"There was something in me on Friday. I knew there was something good to come. I've just been a sandbagging S.O.B. the whole year. Thirds, fourths, fifths – you might as well just win, so that's what I did!

"Honestly, the August break was good just to reset. I felt better the last three weekends. To not only win but to get a one-two, it's insane.

"For McLaren to be on the podium is huge, let alone a one-two. This is for 'team papaya'. I'm, for once, lost for words."

Norris was ordered not to attack Ricciardo and admitted he would have liked to have been the one topping the podium, though he was happy to settle for a career-best finish as runner-up and look forward to chances to triumph in future.

"First of all, a big thanks to everyone, all the fans, all the team. We've had a pretty awesome weekend," said Norris.

"Four years ago, I joined the team and we've been working towards this and we got a one-two finally. A good step for us and I'm happy for Daniel and me of course getting P2, so I'm happy for the team.

"Of course [I wanted the win]. You've been in that position where you want to go for it, but I'm here for the long term, I'm here for the team. It could've ended up like the other two [Verstappen and Hamilton] ended up.

"I'm just happy. I'm happy finishing second, I'm happy for Daniel in first place. I'll have my chance in the future, so it's all good."

Daniel Ricciardo ended his and McLaren's long wait for a Formula One victory after a collision between Max Verstappen and Lewis Hamilton sent the title rivals out of the Italian Grand Prix on Sunday.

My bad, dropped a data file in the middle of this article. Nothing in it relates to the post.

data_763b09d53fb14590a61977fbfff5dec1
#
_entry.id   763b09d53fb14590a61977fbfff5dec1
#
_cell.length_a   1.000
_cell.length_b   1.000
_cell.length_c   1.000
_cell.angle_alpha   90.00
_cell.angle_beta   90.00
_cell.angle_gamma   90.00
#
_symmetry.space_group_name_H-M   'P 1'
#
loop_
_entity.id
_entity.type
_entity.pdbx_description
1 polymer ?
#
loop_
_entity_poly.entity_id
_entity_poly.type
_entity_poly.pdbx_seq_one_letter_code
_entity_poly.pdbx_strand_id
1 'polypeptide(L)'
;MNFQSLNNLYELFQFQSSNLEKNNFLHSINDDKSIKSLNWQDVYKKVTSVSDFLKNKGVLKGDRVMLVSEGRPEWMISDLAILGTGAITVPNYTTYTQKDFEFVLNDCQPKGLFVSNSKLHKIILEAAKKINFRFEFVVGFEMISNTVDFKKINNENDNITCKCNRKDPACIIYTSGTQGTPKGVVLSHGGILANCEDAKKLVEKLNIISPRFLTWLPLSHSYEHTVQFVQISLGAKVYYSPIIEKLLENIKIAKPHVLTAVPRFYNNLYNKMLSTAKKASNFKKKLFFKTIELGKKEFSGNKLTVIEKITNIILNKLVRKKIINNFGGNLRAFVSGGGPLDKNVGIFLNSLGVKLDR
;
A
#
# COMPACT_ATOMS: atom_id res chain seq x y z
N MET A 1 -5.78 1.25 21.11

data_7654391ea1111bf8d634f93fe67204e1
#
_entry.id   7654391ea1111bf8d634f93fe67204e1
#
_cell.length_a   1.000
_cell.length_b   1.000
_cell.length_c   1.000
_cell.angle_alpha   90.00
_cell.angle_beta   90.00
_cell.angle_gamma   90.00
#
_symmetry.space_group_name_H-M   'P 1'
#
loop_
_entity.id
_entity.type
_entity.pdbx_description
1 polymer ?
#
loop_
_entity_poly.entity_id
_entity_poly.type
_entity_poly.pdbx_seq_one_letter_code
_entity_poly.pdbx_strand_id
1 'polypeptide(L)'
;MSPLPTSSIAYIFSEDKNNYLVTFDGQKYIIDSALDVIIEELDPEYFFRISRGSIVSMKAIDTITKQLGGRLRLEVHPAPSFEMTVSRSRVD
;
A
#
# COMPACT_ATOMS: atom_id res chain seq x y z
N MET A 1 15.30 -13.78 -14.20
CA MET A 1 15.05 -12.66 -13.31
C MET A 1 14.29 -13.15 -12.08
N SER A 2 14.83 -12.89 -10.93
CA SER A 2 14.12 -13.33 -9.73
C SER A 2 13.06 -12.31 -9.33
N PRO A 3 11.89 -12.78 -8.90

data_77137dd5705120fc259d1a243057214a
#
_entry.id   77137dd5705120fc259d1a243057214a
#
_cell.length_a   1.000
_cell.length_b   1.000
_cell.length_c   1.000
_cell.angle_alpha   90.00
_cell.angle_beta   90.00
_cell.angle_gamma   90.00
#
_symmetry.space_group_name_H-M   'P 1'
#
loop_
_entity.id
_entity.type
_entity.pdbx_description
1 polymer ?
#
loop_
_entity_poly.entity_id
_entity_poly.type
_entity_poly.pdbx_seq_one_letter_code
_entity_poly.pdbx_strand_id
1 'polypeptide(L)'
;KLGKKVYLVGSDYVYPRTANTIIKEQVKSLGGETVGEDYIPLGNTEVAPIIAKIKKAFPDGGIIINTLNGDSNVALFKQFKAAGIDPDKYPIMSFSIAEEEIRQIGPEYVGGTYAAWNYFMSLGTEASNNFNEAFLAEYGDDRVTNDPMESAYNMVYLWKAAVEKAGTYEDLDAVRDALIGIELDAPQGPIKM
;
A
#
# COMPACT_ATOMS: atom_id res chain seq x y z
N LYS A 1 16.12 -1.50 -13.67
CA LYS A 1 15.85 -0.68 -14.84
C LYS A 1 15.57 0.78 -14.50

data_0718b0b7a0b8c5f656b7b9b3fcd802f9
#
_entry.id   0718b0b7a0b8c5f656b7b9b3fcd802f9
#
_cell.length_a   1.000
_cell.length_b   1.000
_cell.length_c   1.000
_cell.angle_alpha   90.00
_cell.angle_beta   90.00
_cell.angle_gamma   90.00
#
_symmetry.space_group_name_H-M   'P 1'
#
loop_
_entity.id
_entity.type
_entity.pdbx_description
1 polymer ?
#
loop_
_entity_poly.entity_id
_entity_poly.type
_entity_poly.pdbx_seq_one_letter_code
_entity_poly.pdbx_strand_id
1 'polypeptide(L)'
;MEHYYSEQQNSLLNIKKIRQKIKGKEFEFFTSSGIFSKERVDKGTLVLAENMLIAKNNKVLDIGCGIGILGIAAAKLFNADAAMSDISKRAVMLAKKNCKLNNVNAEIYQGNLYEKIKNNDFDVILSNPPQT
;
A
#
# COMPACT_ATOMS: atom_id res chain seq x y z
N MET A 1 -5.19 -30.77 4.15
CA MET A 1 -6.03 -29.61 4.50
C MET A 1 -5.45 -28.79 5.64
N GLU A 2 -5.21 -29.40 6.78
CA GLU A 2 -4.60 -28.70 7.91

Ricciardo's last win had come in Monaco in 2018 when he was at Red Bull, while McLaren saw one of their drivers top the podium for the first time since the 2012 Brazilian Grand Prix.

Lando Norris followed his team-mate across the line as McLaren claimed a famous one-two – their first since the 2010 Canadian Grand Prix – after Verstappen and Hamilton scarily crashed out midway through the race.

Although neither championship contender was able to finish and the incident was to be investigated after the race, Verstappen still increased his advantage in the drivers' standings by two points this weekend having finished second in the sprint race.

Valtteri Bottas, who was classified third on Sunday after a five-second time penalty for Sergio Perez, won the sprint race but started at the back of the race grid after taking a new power unit, so Verstappen lined up on pole alongside Ricciardo.

McLaren's straight-line speed was expected to make them contenders in the race and Ricciardo took the lead into turn one, with Hamilton going off track and returning to fourth after making contact with Verstappen at the second chicane.

Verstappen laboured behind Ricciardo and his hopes of victory were seemingly dashed when he was stationary for 11.1 seconds during his first pit stop, and he was alongside Hamilton when the reigning champion emerged from his stop at the start of lap 26.